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Draft Lobbying Transparency Bill Explanatory Notes

Clause 1.1 This clause makes it clear that all paid lobbyists should be required to register, not just those working on behalf of third parties, i.e. agency lobbyists as the government has proposed. In house lobbyists outnumber agency lobbyists by at least !"1.This clause makes clear that anyone who undertakes lobbying activity for payment must register, unless e#empt under clause !.!. Clause 1.$ The register would apply to lobbying directed at the %& central government only and not the devolved governments. 'cotland is currently proposing is own register of lobbyists. (obbying of local authorities could be incorporated at a later stage. Clause 1.) The register should be designed to capture only significant lobbying activity. This is irrespective of whether it is being done by a for profit, charitable or labour interest. Clause 1.* The +egistrar must be a body which is independent of both government and the lobbying industry. +ather than creating a new organisation, we propose that it should be given to an e#isting body that already has responsibility for maintaining registers. ,#amples would include the ,lectoral Commission and the Certification -fficer. The +egistrar should be publicly funded. .here other jurisdictions have implemented a lobbying register they have tended to create a new organisation so the costs are higher than for our proposals. In Canada an annual budget of /1.1 million 0*12,23$ 4 is spent on the administration of the +egistry at a national level. This includes salaries for the equivalent of si# full time employees dedicated primarily to providing registration assistance for lobbyists. The budget covers between /!11,111 to /511,111 invested annually in technical work to maintain and upgrade the system 1. The ,uropean %nion also operates a lobbying register. The operating budget of the 6oint Transparency +egister for $11) is 71)1,111 0111,!)1. It is estimated that, e#cluding IT maintenance and development as well as ,uropean 8arliament accreditation procedures, the equivalent of four full time staff 9two per institution: are mobilised to carry out the work associated with the +egister.

For more information on these costs see https://ocl-cal.gc.ca/eic/site/012.nsf/eng/00442.html

Clause $.1 ;ny lobbying by a constituent of an <8 would be e#empt from the register as it would not constitute paid lobbying. Clause $.$ This makes it clear that only communication instigated by a lobbyist would be included in the register. It does not seek to cover all interactions between government and outside interests. Clause $.) This makes clear that lobbying activity does not include participation in public debate on matters of government policy etc, where no attempt is made to directly communicate with officials. Clause ).$ The register must be available online and be fully searchable, sortable and downloadable. Clause ).) The standard scale is a system whereby fines in legislation have ma#imum levels set against a standard scale. Then, when inflation makes it necessary to increase the levels of the fines the legislators need to modify only the scale rather than each individual piece of legislation. Currently level 5 on the standard scale is 05111. Clause !.1 The register as proposed would not be a burden on lobbyists, who would complete an initial registration form, with quarterly updates on their lobbying activity. Clause !.$ %nder this proposal, the organisation, rather than individual lobbyist would be required to register, listing individual lobbyists. This would be the least onerous system. Clause !.) ;nyone who lobbies on behalf of a client would file a separate return for each client. Clause !.! The register is designed to record all significant lobbying activity. ;s such, there should be a threshold 4 based on lobbying spend 4 under which organisations would not have to register. This would e#empt small businesses and smaller charities. The level of the threshold should be widely consulted on. Clause !.5 This clause defines what constitutes lobbying activity. If someone is paid to undertake this, they must register 9unless e#empt under !.!:. 'ection c: acknowledges that many third party lobbyists have no direct contact with officials and act solely a advisers to clients on how to lobby government. 'ection d: also acknowledges the significant activity that goes in to supporting those who lobby directly.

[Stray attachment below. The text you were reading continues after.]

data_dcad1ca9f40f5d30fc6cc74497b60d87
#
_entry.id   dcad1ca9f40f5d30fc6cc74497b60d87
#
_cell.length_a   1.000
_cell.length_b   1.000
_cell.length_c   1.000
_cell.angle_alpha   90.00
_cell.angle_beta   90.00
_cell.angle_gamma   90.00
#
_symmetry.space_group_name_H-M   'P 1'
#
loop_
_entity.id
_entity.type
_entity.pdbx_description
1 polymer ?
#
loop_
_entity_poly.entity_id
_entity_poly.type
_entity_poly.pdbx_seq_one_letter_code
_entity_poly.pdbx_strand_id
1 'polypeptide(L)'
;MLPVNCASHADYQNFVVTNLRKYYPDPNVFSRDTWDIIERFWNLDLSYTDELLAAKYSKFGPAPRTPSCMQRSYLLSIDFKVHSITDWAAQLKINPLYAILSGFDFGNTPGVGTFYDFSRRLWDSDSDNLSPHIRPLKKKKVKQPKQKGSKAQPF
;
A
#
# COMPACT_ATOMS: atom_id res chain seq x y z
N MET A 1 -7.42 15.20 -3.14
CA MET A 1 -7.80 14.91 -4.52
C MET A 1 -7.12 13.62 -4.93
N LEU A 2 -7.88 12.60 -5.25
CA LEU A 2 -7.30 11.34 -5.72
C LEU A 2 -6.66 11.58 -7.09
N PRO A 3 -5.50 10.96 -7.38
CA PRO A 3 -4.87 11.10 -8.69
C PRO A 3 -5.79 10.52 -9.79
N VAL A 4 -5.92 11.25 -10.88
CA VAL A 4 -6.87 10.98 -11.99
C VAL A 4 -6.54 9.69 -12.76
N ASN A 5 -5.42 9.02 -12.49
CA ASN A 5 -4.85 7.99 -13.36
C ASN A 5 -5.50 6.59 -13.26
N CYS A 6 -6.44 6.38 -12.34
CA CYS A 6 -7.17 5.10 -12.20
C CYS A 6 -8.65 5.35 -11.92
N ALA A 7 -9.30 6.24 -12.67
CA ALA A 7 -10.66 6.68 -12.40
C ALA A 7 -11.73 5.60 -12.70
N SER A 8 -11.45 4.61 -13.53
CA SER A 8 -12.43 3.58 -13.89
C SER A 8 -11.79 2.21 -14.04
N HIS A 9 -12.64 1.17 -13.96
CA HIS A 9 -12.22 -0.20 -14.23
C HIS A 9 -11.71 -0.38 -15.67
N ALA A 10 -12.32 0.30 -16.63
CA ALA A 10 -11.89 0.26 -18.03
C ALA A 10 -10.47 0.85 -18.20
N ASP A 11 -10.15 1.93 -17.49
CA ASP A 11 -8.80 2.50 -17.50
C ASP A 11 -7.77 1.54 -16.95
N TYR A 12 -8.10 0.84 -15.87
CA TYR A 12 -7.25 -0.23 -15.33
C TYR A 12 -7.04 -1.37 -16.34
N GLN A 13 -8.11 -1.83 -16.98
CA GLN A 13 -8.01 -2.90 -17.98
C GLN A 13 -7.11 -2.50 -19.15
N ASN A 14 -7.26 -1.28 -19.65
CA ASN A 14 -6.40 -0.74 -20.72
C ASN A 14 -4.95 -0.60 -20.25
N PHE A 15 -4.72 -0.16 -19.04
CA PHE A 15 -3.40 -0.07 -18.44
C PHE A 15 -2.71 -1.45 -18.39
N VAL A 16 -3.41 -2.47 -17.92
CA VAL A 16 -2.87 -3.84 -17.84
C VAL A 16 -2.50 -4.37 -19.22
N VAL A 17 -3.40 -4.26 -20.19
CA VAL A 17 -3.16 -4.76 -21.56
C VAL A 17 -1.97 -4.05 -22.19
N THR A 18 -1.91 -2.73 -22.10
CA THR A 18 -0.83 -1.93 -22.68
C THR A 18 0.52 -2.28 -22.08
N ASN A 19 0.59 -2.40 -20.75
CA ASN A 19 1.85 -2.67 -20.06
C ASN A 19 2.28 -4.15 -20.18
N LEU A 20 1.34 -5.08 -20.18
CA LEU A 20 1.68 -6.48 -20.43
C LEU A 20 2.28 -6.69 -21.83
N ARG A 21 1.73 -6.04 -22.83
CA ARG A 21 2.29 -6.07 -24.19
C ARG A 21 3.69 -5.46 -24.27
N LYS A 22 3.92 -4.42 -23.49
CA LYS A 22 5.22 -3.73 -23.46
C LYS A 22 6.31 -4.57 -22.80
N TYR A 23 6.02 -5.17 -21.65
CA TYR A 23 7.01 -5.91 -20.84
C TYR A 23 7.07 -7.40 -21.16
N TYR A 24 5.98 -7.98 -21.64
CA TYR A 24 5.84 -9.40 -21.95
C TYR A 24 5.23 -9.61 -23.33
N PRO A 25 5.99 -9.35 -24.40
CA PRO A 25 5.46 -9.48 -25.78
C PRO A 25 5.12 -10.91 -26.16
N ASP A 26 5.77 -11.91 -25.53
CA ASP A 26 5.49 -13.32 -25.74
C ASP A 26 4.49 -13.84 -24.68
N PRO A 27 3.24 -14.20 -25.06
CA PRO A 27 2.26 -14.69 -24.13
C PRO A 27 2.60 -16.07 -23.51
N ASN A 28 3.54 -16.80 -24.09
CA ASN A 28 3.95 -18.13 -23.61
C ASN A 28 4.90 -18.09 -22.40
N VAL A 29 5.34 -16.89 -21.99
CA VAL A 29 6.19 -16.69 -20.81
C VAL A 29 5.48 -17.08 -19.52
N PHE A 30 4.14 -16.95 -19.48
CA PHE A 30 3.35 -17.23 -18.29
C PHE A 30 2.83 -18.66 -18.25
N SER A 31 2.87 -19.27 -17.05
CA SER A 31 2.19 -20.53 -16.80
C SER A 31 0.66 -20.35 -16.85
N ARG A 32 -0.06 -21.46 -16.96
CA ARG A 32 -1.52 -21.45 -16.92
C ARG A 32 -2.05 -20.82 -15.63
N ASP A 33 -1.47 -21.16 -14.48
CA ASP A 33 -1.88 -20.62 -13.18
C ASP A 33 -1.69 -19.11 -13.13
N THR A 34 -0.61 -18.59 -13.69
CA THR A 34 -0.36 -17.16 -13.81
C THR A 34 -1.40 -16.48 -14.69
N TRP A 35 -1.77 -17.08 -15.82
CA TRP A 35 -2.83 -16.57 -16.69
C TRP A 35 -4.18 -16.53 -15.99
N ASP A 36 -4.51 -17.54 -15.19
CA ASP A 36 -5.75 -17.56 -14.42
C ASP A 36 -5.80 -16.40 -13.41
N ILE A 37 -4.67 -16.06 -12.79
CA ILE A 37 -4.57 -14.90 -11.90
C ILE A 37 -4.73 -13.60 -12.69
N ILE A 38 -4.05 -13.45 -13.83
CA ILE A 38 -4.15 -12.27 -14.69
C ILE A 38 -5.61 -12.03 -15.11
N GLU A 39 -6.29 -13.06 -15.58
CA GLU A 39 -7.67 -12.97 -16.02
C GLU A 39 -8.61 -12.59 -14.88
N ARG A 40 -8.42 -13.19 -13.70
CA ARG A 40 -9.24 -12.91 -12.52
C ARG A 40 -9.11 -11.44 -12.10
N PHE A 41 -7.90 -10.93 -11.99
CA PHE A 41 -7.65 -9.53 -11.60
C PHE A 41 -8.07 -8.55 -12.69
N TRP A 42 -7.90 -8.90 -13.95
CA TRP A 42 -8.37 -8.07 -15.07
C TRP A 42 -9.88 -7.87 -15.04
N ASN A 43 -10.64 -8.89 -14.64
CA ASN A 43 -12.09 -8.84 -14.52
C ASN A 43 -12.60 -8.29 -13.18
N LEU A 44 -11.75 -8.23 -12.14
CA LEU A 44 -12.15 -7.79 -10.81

Clause 5.1 This understands that an organisation will require more time to register its lobbying activity than an agency lobbyist, for whom registration of a client is triggered when work on that contract commences. Clause 5.$ This clause sets out the information that is required when an organisation makes an initial registration. The information required would be easy to gather. It includes" organisation details= names of lobbyists= and information on the lobbying activity, including what the organisation is lobbying on and whom in government is being lobbied. This information on the actual lobbying activity being undertaken is vital for the register to be meaningful. The ultimate purpose of a lobbying register is to increase government accountability by allowing the public to see lobbyists> dealings with officials. Therefore, it must include details of which public officials are being lobbied and what issues they are being lobbied on. The government>s proposals would not include this information. It proposed merely a list of lobbyists and their clients. Clause 2.1 -nce registered, lobbyists would be required to provide quarterly updates on their lobbying activity. ; quarterly filing would include information on which officials they have lobbied and what they have been lobbying on, as well as a requirement to disclose a good faith estimate of how much money has been spent on the lobbying activity. It is important to be able to see how much money is being invested in lobbying. 'uch disclosure would provide an indication of the scale of an organisation>s lobbying activity" lobbying is seen as a tactical investment by business, with an anticipated rate of return 9%' figures suggest that for every dollar spent on lobbying a company can e#pect /111 return:. It would also reveal the spending gap between, for e#ample, business and civil society groups, or multi nationals and non profits lobbying for government contracts. It would also show trends in lobbying activity. Clause *.1 ; Code of Conduct should be put in place in consultation with lobbyists from all sectors. It should set minimum standards of behaviour and should include, for e#ample, a ban on paying 8arliamentarians. Clause *.2 +eputation is important to professional lobbyists. The proposed sanction for breaching the Code of Conduct, which would require the +egistrar to inform officials of the breach, would be the most effective means of ensuring compliance with the Code.